Pretty Woman singer Roy Orbison wasn’t one for drugs or alcohol during his 30-year-career. Yet a TV documentary is claiming the 1960s star, famed for such hits as Only The Lonely and Crying, had a different kind of dangerous addiction - yo-yo dieting. The singer and songwriter died at the age of 52 following a heart attack while visiting his mother in Hendersonville, Tennessee. American pathologist Dr Michael Hunter claims the reason behind the rock and roll icon’s death was due to an obsession with diet.
The first Labor Day was hardly a national holiday. Workers had to strike to celebrate it. Frank Leslie's Weekly Illustrated Newspaper's September 16, 1882
Labor Day is a U.S. national holiday held the first Monday every September. Unlike most U.S. holidays, it is a strange celebration without rituals, except for shopping and barbecuing. For most people it simply marks the last weekend of summer and the start of the school year.
The holiday’s founders in the late 1800s envisioned something very different from what the day has become. The founders were looking for two things: a means of unifying union workers and a reduction in work time.
History of Labor Day
The first Labor Day occurred in 1882 in New York City under the direction of that city’s Central Labor Union.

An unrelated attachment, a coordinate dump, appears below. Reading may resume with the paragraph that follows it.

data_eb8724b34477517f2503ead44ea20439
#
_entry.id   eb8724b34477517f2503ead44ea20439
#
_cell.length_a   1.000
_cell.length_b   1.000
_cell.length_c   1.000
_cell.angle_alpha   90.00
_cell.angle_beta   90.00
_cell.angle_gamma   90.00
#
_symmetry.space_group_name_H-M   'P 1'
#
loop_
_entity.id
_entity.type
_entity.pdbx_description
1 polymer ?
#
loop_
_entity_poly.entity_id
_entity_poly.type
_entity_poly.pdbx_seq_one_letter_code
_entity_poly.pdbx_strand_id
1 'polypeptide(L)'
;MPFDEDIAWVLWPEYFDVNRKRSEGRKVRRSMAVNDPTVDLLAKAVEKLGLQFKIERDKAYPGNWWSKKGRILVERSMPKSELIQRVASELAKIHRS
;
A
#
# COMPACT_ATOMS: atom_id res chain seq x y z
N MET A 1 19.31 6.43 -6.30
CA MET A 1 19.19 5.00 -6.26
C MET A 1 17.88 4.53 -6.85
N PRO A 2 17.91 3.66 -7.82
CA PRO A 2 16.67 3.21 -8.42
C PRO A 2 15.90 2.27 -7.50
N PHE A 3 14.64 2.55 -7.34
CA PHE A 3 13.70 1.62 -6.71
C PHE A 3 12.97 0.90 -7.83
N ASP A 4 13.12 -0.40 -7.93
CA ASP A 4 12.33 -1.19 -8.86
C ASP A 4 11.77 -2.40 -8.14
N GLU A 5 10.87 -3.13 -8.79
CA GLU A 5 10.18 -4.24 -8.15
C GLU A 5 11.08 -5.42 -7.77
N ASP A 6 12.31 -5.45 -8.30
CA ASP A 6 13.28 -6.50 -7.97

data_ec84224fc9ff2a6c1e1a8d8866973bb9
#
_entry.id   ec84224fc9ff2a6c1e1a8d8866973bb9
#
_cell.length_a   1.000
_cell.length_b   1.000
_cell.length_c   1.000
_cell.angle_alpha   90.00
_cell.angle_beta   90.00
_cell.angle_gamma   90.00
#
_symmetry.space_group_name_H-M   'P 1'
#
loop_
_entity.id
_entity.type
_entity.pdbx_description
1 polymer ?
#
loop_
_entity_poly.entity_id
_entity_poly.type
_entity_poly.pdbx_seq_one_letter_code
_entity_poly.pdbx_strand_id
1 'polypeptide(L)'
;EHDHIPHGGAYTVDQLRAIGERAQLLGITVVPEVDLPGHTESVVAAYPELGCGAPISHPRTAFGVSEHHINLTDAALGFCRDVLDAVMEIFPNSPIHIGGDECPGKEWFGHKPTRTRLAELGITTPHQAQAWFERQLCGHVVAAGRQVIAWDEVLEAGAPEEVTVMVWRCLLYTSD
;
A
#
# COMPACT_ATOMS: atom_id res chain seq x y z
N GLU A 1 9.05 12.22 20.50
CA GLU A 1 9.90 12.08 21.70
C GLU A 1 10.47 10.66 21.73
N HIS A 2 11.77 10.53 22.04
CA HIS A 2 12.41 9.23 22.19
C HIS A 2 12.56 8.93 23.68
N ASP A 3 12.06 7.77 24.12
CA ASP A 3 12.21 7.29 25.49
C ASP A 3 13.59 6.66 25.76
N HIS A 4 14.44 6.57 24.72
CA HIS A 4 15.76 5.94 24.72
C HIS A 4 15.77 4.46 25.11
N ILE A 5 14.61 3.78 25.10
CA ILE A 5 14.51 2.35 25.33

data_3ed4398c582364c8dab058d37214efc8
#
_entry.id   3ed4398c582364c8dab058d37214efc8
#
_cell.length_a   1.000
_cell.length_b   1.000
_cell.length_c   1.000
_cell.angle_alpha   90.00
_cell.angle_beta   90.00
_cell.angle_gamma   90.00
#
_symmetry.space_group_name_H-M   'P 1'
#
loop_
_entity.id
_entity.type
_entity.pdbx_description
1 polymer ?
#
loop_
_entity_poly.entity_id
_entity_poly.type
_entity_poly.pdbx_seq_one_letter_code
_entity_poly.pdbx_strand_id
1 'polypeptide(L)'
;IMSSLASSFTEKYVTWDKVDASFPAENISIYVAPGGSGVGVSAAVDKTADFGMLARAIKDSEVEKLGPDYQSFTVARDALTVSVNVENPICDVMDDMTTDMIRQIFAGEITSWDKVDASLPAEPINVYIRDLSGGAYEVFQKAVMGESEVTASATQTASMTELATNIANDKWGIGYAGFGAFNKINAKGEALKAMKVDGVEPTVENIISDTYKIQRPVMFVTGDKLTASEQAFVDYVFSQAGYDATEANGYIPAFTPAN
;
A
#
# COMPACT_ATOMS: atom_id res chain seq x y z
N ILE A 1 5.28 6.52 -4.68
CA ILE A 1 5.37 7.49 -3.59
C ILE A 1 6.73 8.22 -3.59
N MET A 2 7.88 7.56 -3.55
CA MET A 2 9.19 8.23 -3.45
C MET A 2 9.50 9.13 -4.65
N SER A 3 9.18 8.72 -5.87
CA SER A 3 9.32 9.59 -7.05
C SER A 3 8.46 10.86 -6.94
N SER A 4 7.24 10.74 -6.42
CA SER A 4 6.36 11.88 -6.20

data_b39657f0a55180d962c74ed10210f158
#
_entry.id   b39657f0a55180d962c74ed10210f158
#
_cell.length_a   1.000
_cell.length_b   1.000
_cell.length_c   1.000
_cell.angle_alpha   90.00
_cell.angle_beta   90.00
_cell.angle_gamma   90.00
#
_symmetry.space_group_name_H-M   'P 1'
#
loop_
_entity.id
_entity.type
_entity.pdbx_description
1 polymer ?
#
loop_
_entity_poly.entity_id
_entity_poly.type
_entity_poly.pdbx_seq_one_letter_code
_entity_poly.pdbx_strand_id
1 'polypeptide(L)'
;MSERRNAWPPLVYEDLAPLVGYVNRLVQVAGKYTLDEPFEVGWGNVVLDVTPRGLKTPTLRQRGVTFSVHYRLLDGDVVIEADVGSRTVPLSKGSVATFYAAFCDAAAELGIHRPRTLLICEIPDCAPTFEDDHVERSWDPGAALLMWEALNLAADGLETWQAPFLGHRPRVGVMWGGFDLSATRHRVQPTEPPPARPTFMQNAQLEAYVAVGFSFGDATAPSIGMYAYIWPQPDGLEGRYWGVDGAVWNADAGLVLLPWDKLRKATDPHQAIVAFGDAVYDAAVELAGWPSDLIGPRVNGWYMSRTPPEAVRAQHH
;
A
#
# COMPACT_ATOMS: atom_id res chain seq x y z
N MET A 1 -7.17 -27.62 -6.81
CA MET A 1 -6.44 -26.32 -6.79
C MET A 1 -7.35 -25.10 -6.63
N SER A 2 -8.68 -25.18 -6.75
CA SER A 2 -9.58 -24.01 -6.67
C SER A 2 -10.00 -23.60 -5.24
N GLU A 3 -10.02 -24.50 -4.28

In the 1800s, unions covered only a small fraction of workers and were balkanized and relatively weak. The goal of organizations like the Central Labor Union and more modern-day counterparts like the AFL-CIO was to bring many small unions together to achieve a critical mass and power. The organizers of the first Labor Day were interested in creating an event that brought different types of workers together to meet each other and recognize their common interests.
However, the organizers had a large problem: No government or company recognized the first Monday in September as a day off work. The issue was solved temporarily by declaring a one-day strike in the city. All striking workers were expected to march in a parade and then eat and drink at a giant picnic afterwards.
The New York Tribune’s reporter covering the event felt the entire day was like one long political barbecue, with “rather dull speeches.”